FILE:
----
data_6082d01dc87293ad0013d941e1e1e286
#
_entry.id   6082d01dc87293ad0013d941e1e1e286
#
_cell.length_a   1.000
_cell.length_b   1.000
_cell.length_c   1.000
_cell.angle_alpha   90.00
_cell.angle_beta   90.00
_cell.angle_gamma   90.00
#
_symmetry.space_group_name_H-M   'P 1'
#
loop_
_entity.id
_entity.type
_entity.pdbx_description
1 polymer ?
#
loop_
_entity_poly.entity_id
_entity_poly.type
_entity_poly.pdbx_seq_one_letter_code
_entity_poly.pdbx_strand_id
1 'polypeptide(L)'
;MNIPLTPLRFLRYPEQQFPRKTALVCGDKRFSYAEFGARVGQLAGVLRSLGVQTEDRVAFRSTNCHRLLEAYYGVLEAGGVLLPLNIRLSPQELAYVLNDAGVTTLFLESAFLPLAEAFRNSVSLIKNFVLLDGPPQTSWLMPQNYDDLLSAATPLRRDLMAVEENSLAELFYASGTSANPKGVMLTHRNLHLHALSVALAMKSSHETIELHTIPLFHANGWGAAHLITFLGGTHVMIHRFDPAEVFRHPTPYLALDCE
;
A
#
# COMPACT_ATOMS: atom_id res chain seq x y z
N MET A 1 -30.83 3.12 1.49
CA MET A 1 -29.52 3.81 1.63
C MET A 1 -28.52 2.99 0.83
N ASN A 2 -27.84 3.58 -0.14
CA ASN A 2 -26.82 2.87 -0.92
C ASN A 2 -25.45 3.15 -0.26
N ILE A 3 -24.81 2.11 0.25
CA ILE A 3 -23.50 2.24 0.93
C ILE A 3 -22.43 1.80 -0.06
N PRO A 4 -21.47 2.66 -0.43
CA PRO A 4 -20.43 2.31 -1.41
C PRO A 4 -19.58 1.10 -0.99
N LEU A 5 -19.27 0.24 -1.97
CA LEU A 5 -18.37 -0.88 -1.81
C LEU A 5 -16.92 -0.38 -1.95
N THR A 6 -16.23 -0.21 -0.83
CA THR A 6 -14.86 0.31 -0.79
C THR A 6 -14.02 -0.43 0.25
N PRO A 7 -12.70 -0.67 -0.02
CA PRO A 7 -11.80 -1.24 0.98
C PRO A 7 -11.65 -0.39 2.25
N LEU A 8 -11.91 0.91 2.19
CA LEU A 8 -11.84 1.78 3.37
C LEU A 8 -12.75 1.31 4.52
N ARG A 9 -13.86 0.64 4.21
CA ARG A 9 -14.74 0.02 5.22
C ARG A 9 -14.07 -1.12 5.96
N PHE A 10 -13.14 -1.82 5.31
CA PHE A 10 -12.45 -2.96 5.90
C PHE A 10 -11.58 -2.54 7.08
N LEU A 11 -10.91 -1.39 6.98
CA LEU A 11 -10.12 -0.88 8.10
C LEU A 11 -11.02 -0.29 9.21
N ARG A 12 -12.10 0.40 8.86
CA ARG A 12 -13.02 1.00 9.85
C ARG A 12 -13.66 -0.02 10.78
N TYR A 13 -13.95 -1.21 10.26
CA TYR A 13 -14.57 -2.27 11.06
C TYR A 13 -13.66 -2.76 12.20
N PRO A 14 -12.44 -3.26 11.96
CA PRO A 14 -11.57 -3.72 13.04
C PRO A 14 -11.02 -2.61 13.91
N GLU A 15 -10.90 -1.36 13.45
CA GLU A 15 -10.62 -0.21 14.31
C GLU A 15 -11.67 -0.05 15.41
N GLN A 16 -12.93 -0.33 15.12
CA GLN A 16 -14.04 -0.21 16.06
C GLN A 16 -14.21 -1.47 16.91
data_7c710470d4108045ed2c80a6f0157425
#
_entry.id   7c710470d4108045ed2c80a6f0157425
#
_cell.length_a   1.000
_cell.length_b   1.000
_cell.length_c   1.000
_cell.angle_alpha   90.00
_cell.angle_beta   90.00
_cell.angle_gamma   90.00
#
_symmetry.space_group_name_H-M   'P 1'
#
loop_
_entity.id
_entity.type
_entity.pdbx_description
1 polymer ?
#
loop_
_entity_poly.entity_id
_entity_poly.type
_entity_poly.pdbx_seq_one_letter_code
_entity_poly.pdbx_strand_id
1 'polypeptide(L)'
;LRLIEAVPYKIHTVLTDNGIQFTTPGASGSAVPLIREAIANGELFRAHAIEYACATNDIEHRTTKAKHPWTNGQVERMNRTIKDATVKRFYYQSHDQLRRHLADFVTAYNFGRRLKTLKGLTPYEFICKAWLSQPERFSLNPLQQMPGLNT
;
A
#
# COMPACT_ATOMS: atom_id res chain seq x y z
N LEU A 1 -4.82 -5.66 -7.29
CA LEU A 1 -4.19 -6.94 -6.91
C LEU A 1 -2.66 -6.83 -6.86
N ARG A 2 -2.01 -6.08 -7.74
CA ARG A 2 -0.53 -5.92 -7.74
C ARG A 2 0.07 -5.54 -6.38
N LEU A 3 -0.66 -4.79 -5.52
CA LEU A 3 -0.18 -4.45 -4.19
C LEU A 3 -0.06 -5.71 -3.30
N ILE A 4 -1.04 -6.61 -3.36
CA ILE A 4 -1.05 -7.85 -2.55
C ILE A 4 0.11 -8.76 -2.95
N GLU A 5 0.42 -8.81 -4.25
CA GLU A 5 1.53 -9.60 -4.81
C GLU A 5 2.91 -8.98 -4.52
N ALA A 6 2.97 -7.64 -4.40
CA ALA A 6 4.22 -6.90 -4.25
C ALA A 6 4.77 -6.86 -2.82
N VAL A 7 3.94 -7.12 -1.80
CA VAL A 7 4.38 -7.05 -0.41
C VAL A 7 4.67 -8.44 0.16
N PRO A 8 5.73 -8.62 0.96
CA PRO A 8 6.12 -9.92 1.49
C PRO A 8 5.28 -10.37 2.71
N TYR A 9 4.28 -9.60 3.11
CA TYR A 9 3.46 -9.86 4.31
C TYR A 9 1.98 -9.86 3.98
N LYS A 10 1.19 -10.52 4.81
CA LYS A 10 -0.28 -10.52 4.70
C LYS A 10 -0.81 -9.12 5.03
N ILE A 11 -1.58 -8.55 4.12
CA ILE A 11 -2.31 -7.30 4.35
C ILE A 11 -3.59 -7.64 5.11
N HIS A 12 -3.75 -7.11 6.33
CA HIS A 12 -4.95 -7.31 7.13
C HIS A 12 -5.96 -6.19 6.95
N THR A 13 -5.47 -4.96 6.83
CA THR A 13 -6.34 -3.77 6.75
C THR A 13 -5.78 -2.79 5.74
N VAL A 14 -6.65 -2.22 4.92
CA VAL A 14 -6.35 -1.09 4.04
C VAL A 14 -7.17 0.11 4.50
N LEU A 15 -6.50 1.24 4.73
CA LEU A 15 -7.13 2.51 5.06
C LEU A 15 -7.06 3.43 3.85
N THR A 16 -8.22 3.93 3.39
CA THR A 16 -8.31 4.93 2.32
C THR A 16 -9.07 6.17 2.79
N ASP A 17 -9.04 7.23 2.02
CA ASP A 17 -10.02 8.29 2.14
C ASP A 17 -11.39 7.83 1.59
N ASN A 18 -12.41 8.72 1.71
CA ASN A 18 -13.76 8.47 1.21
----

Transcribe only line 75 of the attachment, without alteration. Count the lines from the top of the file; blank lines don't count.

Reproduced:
C GLU A 15 -11.67 -0.05 15.41